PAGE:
Uni-Tübingen

P1 Assessing Pollutant Turnover in Rivers by Target, Non-Target, and Toxicity Analysis

People Involved

Principal Investigators

Prof. Dr. Christiane Zarfl

University of Tübingen, Environmental Systems Analysis

 

Dr. Marc Schwientek

University of Tübingen, Hydrogeochemistry (until 06/2020)

Prof. Dr. Beate Escher

University of Tübingen, Environmental Toxicology & Helmholtz Center for Environmental Research (UFZ), Cell Toxicology

Prof. Dr. Christian Zwiener

University of Tübingen, Environmental Analytical Chemistry

Researchers

Dr. Martina Werneburg

University of Tübingen, Environmental Analytical Chemistry (until 10/2019)

Dr. Maximilian Müller

University of Tübingen, Environmental Analytical Chemistry & Environmental Toxicology (PhD finished 11/2020)

Dr. Clarissa Glaser

University of Tübingen, Environmental Systems Analysis (PhD finished 11/2020)

Ran Wei (associated)

University of Tübingen, RTG Hydrosystem Modelling

Research Questions and General Approach

Research Questions

Rivers integrate pollutants’ emissions and processes of the whole catchment. They also receive a broad spectrum of pollutants via direct and indirect inputs. In-stream processes such as sorption to particles, sedimentation, and transformation, both biotic and abiotic, modify pollutant signals. However, toxic effects of mixtures are largely unknown.

Thus the objectives of project P1 “Rivers” are:

  • To distinguish dominant input sources (diffuse vs. point, surface vs. subsurface) for a large set of chemical pollutants and their degradation products in rivers.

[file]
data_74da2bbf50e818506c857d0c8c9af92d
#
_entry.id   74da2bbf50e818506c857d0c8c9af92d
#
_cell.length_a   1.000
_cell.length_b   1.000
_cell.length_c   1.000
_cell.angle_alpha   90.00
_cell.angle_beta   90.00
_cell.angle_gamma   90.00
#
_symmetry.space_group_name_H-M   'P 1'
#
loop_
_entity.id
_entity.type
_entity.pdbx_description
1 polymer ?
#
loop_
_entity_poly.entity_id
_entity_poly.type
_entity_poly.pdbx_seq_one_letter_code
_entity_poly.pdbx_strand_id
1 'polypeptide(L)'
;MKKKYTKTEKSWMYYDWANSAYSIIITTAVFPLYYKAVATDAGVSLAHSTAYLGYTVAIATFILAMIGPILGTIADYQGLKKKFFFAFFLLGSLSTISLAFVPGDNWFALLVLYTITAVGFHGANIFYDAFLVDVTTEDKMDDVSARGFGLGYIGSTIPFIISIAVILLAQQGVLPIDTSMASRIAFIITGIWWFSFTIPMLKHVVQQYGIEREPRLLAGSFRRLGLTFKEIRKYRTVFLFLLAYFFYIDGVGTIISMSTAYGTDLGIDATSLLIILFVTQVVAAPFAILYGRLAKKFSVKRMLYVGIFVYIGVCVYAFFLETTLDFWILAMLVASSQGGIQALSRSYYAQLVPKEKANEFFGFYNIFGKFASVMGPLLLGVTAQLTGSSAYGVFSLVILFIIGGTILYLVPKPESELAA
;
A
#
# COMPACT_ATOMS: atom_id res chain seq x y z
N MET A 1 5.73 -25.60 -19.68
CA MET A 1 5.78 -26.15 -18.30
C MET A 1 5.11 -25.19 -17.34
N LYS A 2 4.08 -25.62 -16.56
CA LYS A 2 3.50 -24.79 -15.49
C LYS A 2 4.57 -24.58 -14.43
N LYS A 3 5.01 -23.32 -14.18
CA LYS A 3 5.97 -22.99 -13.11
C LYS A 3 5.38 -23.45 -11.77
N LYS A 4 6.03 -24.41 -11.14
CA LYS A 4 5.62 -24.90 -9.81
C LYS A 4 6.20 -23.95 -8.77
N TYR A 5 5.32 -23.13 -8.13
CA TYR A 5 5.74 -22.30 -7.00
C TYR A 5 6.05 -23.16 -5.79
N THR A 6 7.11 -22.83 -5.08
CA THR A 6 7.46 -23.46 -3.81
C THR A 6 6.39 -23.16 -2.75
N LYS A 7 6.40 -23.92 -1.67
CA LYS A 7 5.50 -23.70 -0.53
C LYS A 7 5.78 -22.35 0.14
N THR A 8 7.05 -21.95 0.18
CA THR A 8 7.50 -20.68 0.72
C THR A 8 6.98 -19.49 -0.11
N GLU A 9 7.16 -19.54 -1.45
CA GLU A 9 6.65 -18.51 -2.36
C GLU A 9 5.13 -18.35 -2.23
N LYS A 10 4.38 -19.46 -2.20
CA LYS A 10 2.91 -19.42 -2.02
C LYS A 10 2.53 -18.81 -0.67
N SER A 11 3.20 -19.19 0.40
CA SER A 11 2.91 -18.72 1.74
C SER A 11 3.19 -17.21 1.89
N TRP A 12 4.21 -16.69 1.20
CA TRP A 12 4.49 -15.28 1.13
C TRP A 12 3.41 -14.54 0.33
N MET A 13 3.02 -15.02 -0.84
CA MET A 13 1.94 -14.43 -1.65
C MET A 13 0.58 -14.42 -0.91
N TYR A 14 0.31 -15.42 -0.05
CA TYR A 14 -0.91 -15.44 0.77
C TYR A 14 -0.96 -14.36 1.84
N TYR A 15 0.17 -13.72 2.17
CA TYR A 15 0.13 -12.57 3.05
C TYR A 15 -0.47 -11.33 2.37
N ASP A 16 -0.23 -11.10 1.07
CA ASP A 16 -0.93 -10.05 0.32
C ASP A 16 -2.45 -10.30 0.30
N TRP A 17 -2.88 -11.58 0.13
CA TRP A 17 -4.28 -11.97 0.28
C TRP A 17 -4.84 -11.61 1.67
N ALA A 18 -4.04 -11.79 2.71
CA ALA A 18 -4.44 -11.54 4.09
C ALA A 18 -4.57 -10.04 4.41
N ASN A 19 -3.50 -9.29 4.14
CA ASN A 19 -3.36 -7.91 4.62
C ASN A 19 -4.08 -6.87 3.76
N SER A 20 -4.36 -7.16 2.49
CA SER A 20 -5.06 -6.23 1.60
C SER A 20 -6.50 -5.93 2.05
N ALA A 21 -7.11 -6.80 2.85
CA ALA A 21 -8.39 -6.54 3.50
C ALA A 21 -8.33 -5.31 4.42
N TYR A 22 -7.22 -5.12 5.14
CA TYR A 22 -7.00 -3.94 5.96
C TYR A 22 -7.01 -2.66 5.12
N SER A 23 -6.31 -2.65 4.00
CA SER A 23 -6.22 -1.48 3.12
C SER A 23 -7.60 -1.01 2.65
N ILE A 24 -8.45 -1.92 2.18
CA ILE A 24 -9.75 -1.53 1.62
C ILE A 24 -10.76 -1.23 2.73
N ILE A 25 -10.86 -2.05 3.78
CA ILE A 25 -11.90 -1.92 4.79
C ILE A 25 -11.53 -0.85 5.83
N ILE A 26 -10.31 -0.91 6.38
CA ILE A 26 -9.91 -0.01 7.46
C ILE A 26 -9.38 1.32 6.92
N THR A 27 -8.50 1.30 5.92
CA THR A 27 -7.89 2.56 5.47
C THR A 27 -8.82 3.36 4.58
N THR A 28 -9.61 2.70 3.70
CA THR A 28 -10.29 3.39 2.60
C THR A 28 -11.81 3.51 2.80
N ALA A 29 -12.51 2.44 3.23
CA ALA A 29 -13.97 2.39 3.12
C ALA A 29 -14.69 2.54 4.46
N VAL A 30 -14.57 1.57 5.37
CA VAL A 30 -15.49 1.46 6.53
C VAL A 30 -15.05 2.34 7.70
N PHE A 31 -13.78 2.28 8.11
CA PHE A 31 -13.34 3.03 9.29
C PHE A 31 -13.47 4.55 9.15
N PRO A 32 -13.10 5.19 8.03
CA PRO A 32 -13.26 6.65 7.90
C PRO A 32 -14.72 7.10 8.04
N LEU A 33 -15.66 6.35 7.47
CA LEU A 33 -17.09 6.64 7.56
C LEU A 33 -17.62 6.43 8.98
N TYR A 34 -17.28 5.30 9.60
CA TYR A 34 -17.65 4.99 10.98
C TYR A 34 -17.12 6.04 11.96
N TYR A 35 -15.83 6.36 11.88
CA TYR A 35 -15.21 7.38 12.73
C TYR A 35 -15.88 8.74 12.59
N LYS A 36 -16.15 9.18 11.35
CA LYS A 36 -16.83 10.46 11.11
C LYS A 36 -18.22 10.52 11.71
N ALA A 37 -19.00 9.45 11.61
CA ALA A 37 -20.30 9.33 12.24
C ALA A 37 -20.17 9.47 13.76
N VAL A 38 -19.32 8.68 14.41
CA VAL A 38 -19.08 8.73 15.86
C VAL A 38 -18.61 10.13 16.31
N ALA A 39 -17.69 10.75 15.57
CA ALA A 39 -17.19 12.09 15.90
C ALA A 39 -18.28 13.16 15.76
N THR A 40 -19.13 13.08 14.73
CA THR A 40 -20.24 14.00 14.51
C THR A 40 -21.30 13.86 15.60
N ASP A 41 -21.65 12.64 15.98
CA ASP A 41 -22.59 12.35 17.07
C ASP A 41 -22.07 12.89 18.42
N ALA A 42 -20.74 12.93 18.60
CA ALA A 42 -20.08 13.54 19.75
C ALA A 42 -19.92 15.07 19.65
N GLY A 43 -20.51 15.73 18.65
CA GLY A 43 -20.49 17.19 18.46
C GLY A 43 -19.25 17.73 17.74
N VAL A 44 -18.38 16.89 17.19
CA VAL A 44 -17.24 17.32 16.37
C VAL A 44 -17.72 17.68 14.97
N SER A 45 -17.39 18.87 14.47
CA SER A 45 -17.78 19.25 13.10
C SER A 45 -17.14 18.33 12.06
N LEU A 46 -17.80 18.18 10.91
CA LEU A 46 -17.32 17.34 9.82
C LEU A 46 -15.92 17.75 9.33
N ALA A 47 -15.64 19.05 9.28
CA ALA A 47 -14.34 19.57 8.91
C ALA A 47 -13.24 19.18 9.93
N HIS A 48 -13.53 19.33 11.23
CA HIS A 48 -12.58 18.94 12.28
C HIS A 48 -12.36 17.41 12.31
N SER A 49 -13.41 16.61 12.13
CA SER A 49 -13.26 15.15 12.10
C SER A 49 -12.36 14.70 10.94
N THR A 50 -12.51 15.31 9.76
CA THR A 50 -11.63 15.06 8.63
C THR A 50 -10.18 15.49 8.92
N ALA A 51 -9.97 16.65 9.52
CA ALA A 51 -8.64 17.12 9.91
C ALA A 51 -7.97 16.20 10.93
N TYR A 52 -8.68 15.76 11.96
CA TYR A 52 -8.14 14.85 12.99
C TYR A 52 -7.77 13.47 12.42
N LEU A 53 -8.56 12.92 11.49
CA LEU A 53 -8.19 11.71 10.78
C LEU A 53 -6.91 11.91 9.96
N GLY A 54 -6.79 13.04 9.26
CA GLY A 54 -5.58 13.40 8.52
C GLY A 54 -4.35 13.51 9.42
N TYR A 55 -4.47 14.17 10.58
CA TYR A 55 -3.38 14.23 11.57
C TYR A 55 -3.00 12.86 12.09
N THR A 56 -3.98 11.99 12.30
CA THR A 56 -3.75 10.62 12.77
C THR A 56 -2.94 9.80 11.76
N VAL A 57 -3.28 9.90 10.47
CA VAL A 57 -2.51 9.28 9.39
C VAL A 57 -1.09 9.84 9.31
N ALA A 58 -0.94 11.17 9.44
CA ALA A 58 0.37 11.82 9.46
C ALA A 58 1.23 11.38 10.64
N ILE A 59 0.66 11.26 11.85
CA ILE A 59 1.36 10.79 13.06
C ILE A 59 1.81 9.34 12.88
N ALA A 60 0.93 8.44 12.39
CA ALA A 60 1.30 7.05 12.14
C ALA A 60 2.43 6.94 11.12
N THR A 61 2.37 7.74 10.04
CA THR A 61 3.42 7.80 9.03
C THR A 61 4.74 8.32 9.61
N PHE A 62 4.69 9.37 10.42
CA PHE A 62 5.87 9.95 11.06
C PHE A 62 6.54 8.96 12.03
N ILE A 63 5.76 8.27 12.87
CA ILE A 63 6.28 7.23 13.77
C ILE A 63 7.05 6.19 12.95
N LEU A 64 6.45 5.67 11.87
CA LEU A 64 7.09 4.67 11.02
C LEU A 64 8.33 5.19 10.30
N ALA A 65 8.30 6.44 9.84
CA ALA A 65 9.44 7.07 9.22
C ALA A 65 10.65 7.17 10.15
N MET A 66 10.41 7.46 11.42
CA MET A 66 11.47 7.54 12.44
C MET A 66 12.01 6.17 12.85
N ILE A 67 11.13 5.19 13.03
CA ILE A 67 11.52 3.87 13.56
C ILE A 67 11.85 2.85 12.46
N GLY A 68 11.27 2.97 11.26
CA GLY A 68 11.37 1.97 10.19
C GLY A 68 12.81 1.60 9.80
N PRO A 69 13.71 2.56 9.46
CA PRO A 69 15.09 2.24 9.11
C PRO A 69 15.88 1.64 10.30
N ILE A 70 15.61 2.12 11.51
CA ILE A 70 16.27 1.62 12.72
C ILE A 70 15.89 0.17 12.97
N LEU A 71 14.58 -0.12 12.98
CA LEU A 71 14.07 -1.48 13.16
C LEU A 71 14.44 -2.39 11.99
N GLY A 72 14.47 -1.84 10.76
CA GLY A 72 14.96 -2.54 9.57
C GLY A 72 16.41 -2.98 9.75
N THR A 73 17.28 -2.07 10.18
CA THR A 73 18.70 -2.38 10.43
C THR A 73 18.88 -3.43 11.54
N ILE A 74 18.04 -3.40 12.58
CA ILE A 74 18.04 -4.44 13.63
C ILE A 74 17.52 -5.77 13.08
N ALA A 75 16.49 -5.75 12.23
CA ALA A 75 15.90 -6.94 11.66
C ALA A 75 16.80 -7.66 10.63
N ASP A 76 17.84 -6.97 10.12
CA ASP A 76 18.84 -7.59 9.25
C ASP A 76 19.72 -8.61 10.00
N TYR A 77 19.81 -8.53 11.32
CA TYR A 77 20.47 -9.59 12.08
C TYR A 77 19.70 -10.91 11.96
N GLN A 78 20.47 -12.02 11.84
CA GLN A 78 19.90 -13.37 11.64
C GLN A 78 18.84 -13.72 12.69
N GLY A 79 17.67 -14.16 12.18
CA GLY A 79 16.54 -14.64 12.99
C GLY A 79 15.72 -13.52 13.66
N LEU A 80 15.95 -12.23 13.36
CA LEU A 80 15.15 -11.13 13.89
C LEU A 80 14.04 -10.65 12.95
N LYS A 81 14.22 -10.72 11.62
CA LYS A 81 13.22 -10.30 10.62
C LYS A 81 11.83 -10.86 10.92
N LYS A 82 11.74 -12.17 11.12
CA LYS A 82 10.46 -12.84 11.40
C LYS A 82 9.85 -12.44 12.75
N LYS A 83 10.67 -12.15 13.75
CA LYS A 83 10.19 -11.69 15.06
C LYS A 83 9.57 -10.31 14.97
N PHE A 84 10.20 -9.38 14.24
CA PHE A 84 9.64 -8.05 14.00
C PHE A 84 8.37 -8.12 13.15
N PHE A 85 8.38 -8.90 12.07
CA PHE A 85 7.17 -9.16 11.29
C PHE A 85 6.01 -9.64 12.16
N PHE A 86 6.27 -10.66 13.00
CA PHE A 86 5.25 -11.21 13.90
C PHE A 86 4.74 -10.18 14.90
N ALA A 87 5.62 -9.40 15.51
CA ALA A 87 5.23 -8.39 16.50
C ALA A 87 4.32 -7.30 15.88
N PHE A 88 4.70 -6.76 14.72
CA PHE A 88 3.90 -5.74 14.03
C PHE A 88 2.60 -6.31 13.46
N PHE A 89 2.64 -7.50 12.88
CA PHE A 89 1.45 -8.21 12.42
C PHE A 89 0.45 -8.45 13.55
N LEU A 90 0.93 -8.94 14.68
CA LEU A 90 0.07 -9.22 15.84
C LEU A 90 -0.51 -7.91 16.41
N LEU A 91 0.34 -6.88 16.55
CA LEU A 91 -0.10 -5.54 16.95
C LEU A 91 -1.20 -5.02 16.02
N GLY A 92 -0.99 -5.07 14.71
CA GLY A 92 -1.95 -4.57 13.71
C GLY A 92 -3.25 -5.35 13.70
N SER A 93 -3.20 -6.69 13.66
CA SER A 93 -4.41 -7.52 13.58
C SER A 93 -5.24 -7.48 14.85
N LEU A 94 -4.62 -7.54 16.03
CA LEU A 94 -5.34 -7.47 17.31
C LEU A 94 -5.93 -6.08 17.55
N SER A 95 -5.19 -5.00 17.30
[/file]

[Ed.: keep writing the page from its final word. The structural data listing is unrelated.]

• To quantify transformation processes within studied river channels compared to turnover in other compartments of the catchment
  • To identify important driving factors of natural attenuation processes in different river reaches.
  • To define suitable indicator chemicals or pollutant patterns that can be used as proxies for relevant environmental processes.

General Approach of P1

In the “River” project P1 we combine the following methods to answer the research questions:

  • Lagrangian sampling of river segments of contrasting characteristics
  • Non-target screening with high resolution mass spectrometry (HRMS) to detect pollutant patterns and transformation products
  • Cell-based bioassays for different modes of toxic action as risk-scaled sum parameters of mixtures of pollutants
  • Mass-balance models using chemical and bioanalytical equivalent concentrations (BEQ)

Achievements

Combining chemical and toxicological analysis to assess water quality in the Ammer River and its tributaries
Quantification of groundwater exfiltration into the Ammer River

 
Quantification of micropollutants’ net attenuation in different reaches of the Ammer River
Analyzing micropollutant and toxicological effect dynamics during a rain event
Investigating particle-associated pollutant dynamics during a rain event
Modelling sediment and pollutant loads according to different general source areas